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It’s a scheme that Mazieres says wouldn’t work on the public Internet but could offer improvements for private networks. Ethane could still benefit networks, however: isolating viruses on corporate networks would ultimately slow their spread on the Internet at large.

Another Clean Slate team is working on a proposal to overhaul the wireless spectrum so that wireless devices can find pockets of unused spectrum and make use of them. Still another team is looking at replacing important routers, which make up the backbone of the Internet, with optical switches. Such switches could save power and increase network capacity.

These projects got under way in September, but there are still years of work ahead and many projects to come. Wednesday’s presentation will be the first time the public is invited to participate in the Clean Slate discussion. McKeown says he’s looking forward to input from the broader community, including the corporate sector.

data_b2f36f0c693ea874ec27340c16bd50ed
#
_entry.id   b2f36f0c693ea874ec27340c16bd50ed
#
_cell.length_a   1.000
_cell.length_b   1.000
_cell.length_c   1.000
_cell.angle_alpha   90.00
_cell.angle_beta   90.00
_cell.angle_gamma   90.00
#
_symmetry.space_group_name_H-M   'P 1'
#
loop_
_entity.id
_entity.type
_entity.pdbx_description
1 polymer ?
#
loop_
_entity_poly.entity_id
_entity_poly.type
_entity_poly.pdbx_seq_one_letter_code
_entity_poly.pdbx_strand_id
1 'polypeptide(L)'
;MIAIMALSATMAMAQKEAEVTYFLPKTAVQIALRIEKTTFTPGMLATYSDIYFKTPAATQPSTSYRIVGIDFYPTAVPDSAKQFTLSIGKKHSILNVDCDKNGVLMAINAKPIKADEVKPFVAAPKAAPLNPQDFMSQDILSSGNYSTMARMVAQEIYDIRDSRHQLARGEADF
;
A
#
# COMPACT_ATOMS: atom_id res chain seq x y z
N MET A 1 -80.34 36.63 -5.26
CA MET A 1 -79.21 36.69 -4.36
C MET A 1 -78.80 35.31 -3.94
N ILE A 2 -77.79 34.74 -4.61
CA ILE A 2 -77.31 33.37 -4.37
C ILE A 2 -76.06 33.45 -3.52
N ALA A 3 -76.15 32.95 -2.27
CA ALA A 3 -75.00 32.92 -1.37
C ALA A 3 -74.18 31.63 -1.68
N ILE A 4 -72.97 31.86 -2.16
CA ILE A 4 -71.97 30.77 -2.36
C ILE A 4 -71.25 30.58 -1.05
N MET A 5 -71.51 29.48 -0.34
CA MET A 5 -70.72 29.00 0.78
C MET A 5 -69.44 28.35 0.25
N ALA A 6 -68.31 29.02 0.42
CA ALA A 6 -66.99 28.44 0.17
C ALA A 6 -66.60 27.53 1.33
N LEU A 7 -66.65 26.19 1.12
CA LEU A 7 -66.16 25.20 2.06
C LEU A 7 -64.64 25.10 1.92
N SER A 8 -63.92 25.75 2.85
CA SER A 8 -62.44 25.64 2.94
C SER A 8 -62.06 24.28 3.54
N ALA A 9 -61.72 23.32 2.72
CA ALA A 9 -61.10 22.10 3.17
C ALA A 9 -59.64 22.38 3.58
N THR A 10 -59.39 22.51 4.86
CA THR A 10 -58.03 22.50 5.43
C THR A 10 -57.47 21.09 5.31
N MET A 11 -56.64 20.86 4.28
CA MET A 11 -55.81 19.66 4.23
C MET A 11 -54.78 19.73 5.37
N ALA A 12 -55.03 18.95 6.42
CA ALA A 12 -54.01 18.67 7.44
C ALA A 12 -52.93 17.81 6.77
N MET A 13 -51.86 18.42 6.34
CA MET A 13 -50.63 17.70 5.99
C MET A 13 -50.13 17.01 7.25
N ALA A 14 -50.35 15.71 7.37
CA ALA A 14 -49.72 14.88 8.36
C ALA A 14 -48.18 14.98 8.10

A growing number of researchers are acknowledging that the Internet is fundamentally flawed and needs an overhaul. The Stanford program is just one of a number of initiatives to fix the Internet. (See “The Internet Is Broken.”)

Bob Metcalfe, inventor of Ethernet and founder of 3Com, believes that there needs to be a way to ensure dedicated bandwidth. “The Internet was designed to get teletype characters echoed across the U.S. in under a half second,” Metcalfe wrote in an e-mail interview. “Soon we’ll have to handle [high-definition] video conversations around the world. The Internet must now allow bandwidth reservation, not just priority, to carry realtime, high-bandwidth communication–video in its many forms including video telephone.”

Metcalfe thinks the Clean Slate project is a great idea but believes that significant challenges lie ahead. “When you’re dealing with infrastructure, in reality, off the Stanford campus … nobody gets a clean slate,” Metcalfe says. “After the brainstorming, the project will have to work on migrations, transitions, compromises, and clever hacks to get the Internet moving gradually toward their ideals.”

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Credit: Joel Simon

Tagged: Web, Internet, networks, communications, hacker, viruses

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